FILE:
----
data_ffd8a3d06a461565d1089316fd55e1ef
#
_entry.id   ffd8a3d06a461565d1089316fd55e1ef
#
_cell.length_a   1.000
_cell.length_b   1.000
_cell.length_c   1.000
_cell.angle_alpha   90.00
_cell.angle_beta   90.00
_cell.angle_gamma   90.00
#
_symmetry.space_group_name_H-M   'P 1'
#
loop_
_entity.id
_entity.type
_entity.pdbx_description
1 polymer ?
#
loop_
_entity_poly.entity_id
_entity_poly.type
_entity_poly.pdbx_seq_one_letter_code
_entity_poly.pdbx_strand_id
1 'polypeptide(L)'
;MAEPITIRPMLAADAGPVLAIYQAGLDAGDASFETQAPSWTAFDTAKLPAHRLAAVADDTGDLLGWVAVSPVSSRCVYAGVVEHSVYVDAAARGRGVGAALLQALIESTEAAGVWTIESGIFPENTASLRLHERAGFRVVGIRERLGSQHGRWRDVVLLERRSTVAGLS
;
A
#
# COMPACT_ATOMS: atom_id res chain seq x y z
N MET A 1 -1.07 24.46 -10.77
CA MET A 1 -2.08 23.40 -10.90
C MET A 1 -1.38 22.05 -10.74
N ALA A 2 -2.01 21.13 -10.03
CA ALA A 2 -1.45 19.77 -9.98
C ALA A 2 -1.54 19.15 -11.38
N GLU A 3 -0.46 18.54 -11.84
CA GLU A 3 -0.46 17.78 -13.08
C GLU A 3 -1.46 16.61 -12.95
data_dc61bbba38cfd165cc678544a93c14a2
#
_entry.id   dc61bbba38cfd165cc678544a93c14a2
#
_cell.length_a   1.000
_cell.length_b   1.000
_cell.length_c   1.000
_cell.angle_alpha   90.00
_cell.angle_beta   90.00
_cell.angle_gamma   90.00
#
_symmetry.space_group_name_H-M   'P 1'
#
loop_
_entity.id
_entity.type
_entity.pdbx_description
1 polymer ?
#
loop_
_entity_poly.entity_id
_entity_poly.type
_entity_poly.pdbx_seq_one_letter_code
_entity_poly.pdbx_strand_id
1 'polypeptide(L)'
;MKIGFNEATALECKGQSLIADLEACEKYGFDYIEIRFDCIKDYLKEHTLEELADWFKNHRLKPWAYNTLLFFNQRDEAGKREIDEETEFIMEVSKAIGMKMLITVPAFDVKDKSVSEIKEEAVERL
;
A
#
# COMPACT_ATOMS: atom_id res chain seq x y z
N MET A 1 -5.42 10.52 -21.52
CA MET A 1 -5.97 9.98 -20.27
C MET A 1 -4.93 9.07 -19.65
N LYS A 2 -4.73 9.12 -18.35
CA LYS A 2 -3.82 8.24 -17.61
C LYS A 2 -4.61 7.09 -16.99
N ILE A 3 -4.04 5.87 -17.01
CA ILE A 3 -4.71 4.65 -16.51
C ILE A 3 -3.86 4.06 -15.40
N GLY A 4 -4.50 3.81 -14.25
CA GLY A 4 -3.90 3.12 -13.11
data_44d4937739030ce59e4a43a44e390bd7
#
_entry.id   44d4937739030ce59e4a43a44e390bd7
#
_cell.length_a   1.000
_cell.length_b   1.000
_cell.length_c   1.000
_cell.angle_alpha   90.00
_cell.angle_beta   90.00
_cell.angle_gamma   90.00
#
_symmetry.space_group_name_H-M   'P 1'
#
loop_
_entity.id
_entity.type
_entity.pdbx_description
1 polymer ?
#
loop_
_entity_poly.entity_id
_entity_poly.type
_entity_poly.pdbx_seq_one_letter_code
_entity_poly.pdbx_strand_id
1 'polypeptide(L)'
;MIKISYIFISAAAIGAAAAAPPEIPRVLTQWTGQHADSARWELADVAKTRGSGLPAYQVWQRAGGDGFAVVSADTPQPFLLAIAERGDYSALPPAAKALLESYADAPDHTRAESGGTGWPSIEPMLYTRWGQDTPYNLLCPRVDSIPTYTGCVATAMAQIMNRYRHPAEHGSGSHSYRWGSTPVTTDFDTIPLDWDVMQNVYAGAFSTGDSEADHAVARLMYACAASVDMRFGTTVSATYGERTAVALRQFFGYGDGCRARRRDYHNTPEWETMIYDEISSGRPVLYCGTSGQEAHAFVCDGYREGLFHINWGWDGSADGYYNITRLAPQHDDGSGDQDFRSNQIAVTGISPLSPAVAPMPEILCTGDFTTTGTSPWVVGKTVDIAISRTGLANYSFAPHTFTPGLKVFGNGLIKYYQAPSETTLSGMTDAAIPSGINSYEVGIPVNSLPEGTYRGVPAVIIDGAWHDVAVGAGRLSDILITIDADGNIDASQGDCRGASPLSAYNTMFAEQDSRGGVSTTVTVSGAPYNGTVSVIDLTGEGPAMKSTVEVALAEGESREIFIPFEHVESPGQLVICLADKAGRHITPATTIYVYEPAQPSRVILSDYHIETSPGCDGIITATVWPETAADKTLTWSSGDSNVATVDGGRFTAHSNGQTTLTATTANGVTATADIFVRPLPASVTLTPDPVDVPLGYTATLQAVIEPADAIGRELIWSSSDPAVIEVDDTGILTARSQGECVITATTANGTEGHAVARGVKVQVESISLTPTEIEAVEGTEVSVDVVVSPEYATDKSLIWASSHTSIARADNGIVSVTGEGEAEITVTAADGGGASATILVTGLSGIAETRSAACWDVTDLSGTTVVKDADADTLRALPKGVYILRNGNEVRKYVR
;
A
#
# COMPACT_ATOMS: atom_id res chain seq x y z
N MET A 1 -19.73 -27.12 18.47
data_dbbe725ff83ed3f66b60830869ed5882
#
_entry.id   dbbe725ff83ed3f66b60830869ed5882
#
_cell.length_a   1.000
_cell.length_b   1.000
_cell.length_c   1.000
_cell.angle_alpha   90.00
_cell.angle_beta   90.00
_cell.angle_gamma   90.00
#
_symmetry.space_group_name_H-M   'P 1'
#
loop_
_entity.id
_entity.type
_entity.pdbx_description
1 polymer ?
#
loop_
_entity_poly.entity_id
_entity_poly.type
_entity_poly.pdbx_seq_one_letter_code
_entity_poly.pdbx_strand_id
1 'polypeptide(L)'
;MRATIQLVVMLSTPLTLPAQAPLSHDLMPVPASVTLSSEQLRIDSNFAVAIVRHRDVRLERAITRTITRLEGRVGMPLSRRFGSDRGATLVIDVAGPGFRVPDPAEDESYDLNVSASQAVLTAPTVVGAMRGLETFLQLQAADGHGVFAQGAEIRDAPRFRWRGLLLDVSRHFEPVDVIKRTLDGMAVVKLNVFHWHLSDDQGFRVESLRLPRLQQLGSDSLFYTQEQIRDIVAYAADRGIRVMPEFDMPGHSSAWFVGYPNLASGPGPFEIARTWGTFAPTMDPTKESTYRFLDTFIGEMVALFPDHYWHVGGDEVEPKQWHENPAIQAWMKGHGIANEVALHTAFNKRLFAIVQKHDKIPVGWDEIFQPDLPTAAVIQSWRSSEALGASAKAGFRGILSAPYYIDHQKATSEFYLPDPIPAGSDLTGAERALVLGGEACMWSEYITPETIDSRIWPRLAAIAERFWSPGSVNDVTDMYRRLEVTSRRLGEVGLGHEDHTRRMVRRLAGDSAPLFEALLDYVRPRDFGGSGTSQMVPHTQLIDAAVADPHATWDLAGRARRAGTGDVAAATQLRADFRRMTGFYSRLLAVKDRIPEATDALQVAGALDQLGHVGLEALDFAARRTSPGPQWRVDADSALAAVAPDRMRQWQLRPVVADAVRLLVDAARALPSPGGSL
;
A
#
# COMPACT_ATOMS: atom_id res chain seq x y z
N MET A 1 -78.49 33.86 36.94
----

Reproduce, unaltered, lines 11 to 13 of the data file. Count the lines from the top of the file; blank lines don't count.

#
_symmetry.space_group_name_H-M   'P 1'
#